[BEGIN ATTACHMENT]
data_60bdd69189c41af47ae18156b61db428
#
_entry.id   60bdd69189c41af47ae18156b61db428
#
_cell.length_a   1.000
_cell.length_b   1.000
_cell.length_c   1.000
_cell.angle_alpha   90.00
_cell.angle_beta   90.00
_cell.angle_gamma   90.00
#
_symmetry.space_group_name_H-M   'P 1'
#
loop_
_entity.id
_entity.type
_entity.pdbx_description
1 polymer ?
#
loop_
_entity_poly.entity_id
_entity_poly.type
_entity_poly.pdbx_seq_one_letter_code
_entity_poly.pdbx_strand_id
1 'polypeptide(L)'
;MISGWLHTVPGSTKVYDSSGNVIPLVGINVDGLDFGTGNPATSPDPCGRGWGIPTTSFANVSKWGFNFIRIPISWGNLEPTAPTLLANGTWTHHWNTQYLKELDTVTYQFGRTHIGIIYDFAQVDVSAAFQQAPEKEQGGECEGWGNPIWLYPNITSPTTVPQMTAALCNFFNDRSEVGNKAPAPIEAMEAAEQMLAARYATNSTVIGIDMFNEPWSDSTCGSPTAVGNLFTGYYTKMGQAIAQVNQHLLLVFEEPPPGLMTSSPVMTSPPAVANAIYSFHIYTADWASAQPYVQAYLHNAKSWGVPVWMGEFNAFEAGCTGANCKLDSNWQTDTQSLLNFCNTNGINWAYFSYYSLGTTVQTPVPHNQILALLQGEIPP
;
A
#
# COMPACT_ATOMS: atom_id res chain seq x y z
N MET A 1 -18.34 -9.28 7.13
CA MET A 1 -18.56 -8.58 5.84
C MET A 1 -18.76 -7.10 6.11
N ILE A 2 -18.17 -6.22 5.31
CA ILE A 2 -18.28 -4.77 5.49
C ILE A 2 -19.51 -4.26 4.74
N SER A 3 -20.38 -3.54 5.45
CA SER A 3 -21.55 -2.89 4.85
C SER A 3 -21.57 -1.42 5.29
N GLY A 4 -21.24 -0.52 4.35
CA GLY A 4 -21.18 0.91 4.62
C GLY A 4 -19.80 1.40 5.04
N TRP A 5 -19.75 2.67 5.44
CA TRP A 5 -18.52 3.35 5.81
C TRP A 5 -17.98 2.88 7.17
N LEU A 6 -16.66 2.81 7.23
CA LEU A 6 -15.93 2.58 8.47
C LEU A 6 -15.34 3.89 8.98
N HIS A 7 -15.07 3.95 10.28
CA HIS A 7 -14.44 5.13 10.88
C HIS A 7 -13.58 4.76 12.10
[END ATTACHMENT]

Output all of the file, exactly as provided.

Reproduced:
data_60bdd69189c41af47ae18156b61db428
#
_entry.id   60bdd69189c41af47ae18156b61db428
#
_cell.length_a   1.000
_cell.length_b   1.000
_cell.length_c   1.000
_cell.angle_alpha   90.00
_cell.angle_beta   90.00
_cell.angle_gamma   90.00
#
_symmetry.space_group_name_H-M   'P 1'
#
loop_
_entity.id
_entity.type
_entity.pdbx_description
1 polymer ?
#
loop_
_entity_poly.entity_id
_entity_poly.type
_entity_poly.pdbx_seq_one_letter_code
_entity_poly.pdbx_strand_id
1 'polypeptide(L)'
;MISGWLHTVPGSTKVYDSSGNVIPLVGINVDGLDFGTGNPATSPDPCGRGWGIPTTSFANVSKWGFNFIRIPISWGNLEPTAPTLLANGTWTHHWNTQYLKELDTVTYQFGRTHIGIIYDFAQVDVSAAFQQAPEKEQGGECEGWGNPIWLYPNITSPTTVPQMTAALCNFFNDRSEVGNKAPAPIEAMEAAEQMLAARYATNSTVIGIDMFNEPWSDSTCGSPTAVGNLFTGYYTKMGQAIAQVNQHLLLVFEEPPPGLMTSSPVMTSPPAVANAIYSFHIYTADWASAQPYVQAYLHNAKSWGVPVWMGEFNAFEAGCTGANCKLDSNWQTDTQSLLNFCNTNGINWAYFSYYSLGTTVQTPVPHNQILALLQGEIPP
;
A
#
# COMPACT_ATOMS: atom_id res chain seq x y z
N MET A 1 -18.34 -9.28 7.13
CA MET A 1 -18.56 -8.58 5.84
C MET A 1 -18.76 -7.10 6.11
N ILE A 2 -18.17 -6.22 5.31
CA ILE A 2 -18.28 -4.77 5.49
C ILE A 2 -19.51 -4.26 4.74
N SER A 3 -20.38 -3.54 5.45
CA SER A 3 -21.55 -2.89 4.85
C SER A 3 -21.57 -1.42 5.29
N GLY A 4 -21.24 -0.52 4.35
CA GLY A 4 -21.18 0.91 4.62
C GLY A 4 -19.80 1.40 5.04
N TRP A 5 -19.75 2.67 5.44
CA TRP A 5 -18.52 3.35 5.81
C TRP A 5 -17.98 2.88 7.17
N LEU A 6 -16.66 2.81 7.23
CA LEU A 6 -15.93 2.58 8.47
C LEU A 6 -15.34 3.89 8.98
N HIS A 7 -15.07 3.95 10.28
CA HIS A 7 -14.44 5.13 10.88
C HIS A 7 -13.58 4.76 12.10